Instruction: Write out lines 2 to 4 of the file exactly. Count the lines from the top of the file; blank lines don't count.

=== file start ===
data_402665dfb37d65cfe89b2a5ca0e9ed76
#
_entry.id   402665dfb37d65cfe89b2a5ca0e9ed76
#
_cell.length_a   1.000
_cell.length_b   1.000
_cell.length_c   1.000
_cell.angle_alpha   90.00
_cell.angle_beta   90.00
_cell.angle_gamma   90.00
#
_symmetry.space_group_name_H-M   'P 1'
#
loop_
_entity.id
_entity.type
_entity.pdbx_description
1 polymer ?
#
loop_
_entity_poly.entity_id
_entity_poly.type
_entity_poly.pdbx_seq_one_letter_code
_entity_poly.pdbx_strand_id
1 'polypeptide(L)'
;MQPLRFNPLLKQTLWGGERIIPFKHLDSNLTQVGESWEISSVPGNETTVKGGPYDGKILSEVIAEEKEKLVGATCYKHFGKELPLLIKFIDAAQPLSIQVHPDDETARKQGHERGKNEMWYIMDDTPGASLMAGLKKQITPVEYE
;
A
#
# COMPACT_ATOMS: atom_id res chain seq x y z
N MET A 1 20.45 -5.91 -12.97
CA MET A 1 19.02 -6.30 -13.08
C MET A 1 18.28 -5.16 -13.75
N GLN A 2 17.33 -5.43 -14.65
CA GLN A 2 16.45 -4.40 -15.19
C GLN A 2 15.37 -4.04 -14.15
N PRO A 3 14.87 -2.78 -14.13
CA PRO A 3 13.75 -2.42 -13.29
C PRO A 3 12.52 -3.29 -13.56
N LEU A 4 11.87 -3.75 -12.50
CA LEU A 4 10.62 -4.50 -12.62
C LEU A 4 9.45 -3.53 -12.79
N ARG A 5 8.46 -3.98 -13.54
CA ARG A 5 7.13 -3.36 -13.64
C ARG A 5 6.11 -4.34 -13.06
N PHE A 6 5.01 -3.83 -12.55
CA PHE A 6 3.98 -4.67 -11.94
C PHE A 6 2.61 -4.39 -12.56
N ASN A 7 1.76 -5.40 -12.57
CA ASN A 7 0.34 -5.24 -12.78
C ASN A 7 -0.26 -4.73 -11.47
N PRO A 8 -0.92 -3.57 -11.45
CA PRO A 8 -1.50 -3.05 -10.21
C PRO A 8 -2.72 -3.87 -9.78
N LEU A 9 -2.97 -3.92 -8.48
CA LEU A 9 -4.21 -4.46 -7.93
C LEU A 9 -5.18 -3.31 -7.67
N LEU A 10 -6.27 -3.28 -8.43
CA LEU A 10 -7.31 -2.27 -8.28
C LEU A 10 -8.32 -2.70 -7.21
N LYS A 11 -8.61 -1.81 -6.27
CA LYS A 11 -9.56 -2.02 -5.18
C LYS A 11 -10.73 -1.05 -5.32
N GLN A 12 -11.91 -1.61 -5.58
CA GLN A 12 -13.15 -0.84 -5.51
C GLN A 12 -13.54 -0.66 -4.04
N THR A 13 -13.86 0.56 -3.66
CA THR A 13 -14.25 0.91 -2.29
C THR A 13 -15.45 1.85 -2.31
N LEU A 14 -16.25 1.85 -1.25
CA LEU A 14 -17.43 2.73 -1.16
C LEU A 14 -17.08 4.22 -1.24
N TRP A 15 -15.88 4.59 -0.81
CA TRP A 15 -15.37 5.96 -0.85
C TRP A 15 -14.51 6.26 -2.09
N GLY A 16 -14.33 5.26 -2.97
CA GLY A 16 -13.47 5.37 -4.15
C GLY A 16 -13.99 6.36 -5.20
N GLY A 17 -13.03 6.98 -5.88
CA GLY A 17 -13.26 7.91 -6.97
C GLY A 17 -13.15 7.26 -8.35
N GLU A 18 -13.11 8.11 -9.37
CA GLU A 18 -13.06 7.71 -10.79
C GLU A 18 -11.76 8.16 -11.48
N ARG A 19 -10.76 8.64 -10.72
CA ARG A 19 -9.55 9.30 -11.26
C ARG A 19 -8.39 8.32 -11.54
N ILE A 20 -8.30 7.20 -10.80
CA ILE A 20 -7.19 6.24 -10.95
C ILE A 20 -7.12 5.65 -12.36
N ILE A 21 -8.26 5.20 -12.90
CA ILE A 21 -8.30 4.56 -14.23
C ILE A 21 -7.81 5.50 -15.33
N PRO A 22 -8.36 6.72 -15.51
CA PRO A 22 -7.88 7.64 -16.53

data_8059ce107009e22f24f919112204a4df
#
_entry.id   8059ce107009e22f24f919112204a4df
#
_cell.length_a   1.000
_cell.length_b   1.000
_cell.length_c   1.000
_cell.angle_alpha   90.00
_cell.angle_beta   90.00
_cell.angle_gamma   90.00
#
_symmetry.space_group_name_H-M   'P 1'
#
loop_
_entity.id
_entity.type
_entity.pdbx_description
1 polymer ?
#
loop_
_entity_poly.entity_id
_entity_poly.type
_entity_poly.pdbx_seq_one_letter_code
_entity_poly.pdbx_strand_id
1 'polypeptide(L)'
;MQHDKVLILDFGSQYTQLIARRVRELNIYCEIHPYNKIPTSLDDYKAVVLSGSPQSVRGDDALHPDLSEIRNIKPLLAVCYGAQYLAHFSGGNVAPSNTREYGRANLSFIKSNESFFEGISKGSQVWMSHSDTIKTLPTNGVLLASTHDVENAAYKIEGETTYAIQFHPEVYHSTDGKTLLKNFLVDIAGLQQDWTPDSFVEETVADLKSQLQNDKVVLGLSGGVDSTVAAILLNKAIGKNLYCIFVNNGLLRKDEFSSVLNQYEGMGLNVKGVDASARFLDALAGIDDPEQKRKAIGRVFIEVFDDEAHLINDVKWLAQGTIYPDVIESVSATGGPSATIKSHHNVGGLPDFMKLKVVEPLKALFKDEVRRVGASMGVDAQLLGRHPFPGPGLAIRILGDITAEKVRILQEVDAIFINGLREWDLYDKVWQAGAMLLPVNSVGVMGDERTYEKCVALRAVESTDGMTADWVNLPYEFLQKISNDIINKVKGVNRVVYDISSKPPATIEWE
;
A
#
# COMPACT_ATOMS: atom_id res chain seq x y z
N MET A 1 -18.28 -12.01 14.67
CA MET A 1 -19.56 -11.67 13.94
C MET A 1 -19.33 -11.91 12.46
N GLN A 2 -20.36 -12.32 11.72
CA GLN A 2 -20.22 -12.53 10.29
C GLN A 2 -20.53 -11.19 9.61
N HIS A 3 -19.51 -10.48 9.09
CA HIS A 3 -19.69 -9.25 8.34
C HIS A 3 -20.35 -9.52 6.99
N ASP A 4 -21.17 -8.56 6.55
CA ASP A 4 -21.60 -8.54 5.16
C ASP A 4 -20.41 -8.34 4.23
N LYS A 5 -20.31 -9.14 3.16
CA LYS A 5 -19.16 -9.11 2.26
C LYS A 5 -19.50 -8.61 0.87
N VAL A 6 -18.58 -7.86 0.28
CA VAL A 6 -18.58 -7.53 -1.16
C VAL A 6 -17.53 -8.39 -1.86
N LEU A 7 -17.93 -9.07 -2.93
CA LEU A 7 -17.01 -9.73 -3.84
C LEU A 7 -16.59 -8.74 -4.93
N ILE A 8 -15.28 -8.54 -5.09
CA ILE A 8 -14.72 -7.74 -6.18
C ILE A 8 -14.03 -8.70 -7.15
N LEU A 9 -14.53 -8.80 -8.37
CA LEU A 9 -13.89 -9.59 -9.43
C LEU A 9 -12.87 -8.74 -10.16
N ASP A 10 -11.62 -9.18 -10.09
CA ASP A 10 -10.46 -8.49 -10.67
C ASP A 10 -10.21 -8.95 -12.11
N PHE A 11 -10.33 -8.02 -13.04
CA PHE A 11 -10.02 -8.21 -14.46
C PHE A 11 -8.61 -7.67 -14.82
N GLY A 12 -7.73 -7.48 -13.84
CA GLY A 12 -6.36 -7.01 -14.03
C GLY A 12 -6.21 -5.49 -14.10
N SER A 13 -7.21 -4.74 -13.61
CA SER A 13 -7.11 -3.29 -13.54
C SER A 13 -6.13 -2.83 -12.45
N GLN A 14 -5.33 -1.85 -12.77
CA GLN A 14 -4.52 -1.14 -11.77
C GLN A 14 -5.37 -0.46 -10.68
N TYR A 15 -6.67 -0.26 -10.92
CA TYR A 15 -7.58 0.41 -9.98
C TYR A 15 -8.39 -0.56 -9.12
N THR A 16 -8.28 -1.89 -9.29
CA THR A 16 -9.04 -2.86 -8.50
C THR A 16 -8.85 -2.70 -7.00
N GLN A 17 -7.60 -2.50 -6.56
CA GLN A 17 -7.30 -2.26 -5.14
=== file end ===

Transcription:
#
_entry.id   402665dfb37d65cfe89b2a5ca0e9ed76
#